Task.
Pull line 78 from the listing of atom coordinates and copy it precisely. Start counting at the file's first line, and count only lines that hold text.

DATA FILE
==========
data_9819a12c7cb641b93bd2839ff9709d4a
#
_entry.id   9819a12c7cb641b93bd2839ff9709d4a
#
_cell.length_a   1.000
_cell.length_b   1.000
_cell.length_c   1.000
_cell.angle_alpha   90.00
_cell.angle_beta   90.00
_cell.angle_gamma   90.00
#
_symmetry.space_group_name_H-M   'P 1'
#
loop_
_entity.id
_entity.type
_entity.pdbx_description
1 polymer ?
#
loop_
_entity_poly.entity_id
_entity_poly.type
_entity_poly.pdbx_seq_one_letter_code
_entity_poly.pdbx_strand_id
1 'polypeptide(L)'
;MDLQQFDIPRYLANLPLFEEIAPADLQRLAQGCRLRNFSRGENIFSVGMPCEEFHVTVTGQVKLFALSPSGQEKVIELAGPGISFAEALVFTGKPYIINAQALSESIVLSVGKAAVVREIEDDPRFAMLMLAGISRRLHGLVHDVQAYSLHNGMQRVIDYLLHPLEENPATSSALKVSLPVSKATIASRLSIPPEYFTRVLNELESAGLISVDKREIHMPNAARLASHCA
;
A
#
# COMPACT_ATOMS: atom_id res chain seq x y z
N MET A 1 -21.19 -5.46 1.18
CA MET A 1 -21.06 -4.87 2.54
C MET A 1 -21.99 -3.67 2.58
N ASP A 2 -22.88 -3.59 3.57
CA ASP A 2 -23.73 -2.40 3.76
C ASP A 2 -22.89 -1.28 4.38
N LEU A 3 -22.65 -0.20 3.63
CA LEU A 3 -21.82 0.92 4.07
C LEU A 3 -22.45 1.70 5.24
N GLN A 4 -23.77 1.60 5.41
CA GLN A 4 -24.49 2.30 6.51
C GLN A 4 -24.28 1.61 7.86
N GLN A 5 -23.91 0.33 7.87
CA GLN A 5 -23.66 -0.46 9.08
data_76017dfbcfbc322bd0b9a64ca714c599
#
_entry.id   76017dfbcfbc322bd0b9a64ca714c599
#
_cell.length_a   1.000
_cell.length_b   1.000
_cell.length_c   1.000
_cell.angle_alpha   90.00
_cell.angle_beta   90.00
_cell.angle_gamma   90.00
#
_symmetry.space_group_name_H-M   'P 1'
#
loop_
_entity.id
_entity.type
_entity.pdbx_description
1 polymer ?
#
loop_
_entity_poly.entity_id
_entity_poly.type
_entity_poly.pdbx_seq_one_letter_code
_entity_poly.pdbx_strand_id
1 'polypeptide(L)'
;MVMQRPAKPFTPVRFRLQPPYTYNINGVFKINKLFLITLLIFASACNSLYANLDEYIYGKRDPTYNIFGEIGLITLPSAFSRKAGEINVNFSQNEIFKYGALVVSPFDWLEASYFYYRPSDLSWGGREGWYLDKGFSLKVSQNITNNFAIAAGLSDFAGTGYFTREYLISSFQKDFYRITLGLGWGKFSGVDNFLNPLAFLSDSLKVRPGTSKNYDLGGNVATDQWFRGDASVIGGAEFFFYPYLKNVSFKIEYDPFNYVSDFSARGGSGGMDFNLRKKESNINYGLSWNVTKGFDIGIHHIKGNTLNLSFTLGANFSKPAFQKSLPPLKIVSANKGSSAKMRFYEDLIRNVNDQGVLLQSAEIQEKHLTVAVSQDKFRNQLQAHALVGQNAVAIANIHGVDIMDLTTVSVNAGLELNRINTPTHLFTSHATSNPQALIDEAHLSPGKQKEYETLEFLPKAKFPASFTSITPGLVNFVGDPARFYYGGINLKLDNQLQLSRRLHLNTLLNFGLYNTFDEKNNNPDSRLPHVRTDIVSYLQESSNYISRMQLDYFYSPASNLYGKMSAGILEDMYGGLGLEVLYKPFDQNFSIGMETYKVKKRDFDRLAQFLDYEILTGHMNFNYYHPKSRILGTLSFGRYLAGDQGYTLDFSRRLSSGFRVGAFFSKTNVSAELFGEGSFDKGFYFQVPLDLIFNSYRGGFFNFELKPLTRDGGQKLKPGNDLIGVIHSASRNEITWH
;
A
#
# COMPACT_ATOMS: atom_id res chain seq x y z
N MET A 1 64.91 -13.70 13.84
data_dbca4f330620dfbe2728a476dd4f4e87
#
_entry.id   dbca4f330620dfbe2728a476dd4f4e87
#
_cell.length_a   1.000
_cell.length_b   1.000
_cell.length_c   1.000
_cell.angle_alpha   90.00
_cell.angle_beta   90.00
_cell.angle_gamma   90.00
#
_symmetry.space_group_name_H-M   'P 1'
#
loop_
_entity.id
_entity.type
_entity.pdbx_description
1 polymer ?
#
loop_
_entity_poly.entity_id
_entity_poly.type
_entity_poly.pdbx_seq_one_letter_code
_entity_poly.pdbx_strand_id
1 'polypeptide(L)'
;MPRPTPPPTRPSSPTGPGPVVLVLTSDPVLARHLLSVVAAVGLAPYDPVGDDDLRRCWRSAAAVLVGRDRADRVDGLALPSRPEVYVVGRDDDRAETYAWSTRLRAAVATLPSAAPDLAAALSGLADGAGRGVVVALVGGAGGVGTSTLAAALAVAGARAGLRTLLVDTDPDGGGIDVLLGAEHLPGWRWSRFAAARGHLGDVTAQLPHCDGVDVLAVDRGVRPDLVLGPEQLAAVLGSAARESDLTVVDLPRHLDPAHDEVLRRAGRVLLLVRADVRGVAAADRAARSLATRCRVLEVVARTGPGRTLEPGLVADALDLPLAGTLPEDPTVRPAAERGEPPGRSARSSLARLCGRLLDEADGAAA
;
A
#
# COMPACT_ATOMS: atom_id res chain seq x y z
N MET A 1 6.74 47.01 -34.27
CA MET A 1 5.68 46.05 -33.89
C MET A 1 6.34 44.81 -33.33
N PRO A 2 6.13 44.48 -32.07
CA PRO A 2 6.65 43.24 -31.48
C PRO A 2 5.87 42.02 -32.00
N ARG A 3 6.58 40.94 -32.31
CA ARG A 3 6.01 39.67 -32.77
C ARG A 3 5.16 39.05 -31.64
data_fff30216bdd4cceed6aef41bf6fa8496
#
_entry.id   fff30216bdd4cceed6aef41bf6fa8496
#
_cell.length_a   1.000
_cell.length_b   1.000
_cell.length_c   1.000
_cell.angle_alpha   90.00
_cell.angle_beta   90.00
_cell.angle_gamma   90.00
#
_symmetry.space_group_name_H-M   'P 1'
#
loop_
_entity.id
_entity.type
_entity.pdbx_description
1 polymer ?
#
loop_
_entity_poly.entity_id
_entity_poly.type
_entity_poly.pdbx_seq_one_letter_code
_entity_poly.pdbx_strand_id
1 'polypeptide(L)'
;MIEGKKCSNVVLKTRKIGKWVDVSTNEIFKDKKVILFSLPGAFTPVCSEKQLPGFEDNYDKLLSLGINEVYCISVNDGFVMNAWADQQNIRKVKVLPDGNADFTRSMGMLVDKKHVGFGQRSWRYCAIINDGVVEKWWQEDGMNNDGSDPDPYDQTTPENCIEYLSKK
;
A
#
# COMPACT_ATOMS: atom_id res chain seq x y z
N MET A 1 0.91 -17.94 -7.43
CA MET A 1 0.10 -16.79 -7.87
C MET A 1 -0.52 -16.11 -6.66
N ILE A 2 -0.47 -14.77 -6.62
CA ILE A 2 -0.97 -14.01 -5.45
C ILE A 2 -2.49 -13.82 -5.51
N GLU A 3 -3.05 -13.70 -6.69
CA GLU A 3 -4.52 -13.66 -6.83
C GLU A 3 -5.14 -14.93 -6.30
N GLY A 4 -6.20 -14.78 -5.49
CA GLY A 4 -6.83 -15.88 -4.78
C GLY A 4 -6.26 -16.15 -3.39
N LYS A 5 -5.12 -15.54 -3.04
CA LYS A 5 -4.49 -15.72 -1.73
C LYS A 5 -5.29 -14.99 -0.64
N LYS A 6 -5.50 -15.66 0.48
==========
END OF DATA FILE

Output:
_entry.id   dbca4f330620dfbe2728a476dd4f4e87